A few days ago, Reg posted in his dlog that we’d been watching a video programme by Dr. David Starkey, about the British Monarchy. We’ve got as far as King James I (also King James IV of Scotland), who reigned between 1603 and 1625. It’s really interesting to learn about the main events during each monarch’s time on the English throne and it made me wonder about what was happening closer to home. So, I thought I’d find out who was on the throne when some of the things first appeared in St. Nicholas Church, Laindon with Dunton.
Anyway, as you’ve probably guessed from the title, ‘A Royal Ding-Dong’, I thought I’d find out when the bells were first placed in the church. There’s a plaque which gives the dates of three of the five bells. The Tenor Bell (40 inches) dates from 1588 which was during the reign of Queen Elizabeth I (1558 – 1603) and is also when the Spanish Armada, under the Duke of Medina-Sidonia set sail from Lisbon to invade England. Apparently, many local people think that the bell tower was built from timber beams which were taken from ships of the Armada but that isn’t possible because the bell tower was built in 1400s. It’s actually two turrets, one inside the other and is completely free standing, inside the church.
The bell that dates from 1619 (30 inches) was made during James I’s reign. The King James Version of the Bible was first published in 1611, just eight years before the bell first rang out over Laindon. James I was also famous for being the king that Guy Fawkes and his fellow conspirators tried to blow up in the Houses of Parliament in 1605.
The third dated bell was made in 1790, during the reign of King George III (1760-1820). He is famous for losing the American colonies and for going mad. It was thought for a long time that he suffered from porphyria but in recent times, other theories have been put forward, including the suggestion that he had arsenic poisoning from the medication which he was given to treat his madness. He wasn’t mad for all of the nearly 60 years that he spent on the throne and he found time to have fifteen children – and heir and plenty of spares.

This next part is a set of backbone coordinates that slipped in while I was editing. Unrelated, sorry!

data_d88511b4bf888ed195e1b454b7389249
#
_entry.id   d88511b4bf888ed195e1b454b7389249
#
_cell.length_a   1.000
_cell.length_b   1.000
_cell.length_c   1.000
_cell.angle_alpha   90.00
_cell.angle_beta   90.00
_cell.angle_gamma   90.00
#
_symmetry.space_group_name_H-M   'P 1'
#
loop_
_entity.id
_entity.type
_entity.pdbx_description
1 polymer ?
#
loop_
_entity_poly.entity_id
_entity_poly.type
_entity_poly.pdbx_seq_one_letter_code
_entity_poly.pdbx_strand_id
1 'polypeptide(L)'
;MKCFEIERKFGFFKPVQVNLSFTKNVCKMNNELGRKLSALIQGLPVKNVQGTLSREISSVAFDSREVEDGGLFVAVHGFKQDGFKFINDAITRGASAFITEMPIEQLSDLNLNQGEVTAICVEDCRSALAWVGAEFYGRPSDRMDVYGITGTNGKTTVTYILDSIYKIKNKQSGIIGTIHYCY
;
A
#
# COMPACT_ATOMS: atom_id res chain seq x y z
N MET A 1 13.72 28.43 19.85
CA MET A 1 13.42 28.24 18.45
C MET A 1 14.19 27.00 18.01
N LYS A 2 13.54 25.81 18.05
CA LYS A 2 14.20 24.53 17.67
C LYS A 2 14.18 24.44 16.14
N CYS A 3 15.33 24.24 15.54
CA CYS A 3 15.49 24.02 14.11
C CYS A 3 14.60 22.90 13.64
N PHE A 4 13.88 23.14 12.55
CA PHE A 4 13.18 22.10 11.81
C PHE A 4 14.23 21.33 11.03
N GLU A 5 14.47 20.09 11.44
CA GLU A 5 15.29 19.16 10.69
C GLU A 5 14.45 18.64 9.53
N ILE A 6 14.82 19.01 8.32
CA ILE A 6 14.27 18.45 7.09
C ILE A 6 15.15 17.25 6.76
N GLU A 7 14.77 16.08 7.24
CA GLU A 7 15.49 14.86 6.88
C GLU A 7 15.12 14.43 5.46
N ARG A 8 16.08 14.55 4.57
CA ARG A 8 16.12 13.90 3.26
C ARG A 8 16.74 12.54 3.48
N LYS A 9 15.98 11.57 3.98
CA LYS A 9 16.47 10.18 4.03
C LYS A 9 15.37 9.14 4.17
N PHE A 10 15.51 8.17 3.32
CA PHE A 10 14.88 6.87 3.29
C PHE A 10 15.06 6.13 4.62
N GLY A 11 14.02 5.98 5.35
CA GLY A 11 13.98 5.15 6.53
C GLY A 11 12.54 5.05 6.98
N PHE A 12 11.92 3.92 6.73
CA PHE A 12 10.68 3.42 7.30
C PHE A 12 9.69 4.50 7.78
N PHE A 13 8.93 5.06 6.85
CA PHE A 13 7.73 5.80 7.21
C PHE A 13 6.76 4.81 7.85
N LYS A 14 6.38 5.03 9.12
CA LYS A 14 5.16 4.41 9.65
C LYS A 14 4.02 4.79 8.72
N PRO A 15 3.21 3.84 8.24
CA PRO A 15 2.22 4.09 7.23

There are two further undated bells, which I believe pre-date the Tenor Bell of 1588 and I hope to find out more about them soon.
Unfortunately, the enormous timbers of the bell tower are now beginning to rot and remedial work needs to be carried out to ensure future generations can enjoy it. Attempts are being made to secure some funds to do the costly work and my effort is my ebook ‘Daffodil and the Thin Place’, which is a story that takes place in the church. If you look at the top right of the cover, you can see the bell tower of the church. All profits from this book will go towards the work to be carried out in the church. It can be purchased here from the publisher’s website or from any major ebook retailer.